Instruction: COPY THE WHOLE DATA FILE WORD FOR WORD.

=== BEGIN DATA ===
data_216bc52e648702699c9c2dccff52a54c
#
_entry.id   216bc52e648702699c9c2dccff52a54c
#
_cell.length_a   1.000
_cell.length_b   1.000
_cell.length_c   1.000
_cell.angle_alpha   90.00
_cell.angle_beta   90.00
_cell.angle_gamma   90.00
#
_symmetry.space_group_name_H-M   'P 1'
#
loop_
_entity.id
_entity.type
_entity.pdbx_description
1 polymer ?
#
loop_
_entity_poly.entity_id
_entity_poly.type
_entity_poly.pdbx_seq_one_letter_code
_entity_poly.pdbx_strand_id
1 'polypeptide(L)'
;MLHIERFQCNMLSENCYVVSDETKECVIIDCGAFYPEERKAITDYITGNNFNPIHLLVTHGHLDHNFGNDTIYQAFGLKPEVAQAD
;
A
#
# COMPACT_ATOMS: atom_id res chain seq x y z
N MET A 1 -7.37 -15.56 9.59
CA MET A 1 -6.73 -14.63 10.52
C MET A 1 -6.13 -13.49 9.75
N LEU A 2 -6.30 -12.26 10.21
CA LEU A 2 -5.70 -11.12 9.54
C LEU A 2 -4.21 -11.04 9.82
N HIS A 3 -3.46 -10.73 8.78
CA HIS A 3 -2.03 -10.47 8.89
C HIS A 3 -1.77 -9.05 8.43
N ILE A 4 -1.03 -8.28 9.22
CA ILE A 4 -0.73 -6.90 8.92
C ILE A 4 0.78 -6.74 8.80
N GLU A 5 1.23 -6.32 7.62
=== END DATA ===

data_216bc52e648702699c9c2dccff52a54c
#
_entry.id   216bc52e648702699c9c2dccff52a54c
#
_cell.length_a   1.000
_cell.length_b   1.000
_cell.length_c   1.000
_cell.angle_alpha   90.00
_cell.angle_beta   90.00
_cell.angle_gamma   90.00
#
_symmetry.space_group_name_H-M   'P 1'
#
loop_
_entity.id
_entity.type
_entity.pdbx_description
1 polymer ?
#
loop_
_entity_poly.entity_id
_entity_poly.type
_entity_poly.pdbx_seq_one_letter_code
_entity_poly.pdbx_strand_id
1 'polypeptide(L)'
;MLHIERFQCNMLSENCYVVSDETKECVIIDCGAFYPEERKAITDYITGNNFNPIHLLVTHGHLDHNFGNDTIYQAFGLKPEVAQAD
;
A
#
# COMPACT_ATOMS: atom_id res chain seq x y z
N MET A 1 -7.37 -15.56 9.59
CA MET A 1 -6.73 -14.63 10.52
C MET A 1 -6.13 -13.49 9.75
N LEU A 2 -6.30 -12.26 10.21
CA LEU A 2 -5.70 -11.12 9.54
C LEU A 2 -4.21 -11.04 9.82
N HIS A 3 -3.46 -10.73 8.78
CA HIS A 3 -2.03 -10.47 8.89
C HIS A 3 -1.77 -9.05 8.43
N ILE A 4 -1.03 -8.28 9.22
CA ILE A 4 -0.73 -6.90 8.92
C ILE A 4 0.78 -6.74 8.80
N GLU A 5 1.23 -6.32 7.62